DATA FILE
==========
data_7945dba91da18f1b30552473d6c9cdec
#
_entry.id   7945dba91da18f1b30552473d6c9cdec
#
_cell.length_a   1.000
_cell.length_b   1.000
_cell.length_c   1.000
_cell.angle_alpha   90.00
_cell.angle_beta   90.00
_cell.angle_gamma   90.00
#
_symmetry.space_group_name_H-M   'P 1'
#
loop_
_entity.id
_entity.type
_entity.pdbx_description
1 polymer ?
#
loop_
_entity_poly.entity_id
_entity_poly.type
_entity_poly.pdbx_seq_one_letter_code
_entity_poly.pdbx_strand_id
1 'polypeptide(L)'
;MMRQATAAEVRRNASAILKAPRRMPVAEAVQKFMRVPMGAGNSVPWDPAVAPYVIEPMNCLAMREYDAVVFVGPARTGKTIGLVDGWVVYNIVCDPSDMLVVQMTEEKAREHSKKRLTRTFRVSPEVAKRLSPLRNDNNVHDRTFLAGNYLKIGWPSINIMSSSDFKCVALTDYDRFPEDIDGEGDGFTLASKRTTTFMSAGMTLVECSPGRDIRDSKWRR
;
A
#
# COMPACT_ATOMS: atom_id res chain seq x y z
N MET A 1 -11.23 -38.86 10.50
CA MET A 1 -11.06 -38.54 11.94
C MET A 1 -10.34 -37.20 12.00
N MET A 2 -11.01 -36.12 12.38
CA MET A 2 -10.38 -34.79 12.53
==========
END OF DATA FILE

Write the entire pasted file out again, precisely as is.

data_7945dba91da18f1b30552473d6c9cdec
#
_entry.id   7945dba91da18f1b30552473d6c9cdec
#
_cell.length_a   1.000
_cell.length_b   1.000
_cell.length_c   1.000
_cell.angle_alpha   90.00
_cell.angle_beta   90.00
_cell.angle_gamma   90.00
#
_symmetry.space_group_name_H-M   'P 1'
#
loop_
_entity.id
_entity.type
_entity.pdbx_description
1 polymer ?
#
loop_
_entity_poly.entity_id
_entity_poly.type
_entity_poly.pdbx_seq_one_letter_code
_entity_poly.pdbx_strand_id
1 'polypeptide(L)'
;MMRQATAAEVRRNASAILKAPRRMPVAEAVQKFMRVPMGAGNSVPWDPAVAPYVIEPMNCLAMREYDAVVFVGPARTGKTIGLVDGWVVYNIVCDPSDMLVVQMTEEKAREHSKKRLTRTFRVSPEVAKRLSPLRNDNNVHDRTFLAGNYLKIGWPSINIMSSSDFKCVALTDYDRFPEDIDGEGDGFTLASKRTTTFMSAGMTLVECSPGRDIRDSKWRR
;
A
#
# COMPACT_ATOMS: atom_id res chain seq x y z
N MET A 1 -11.23 -38.86 10.50
CA MET A 1 -11.06 -38.54 11.94
C MET A 1 -10.34 -37.20 12.00
N MET A 2 -11.01 -36.12 12.38
CA MET A 2 -10.38 -34.79 12.53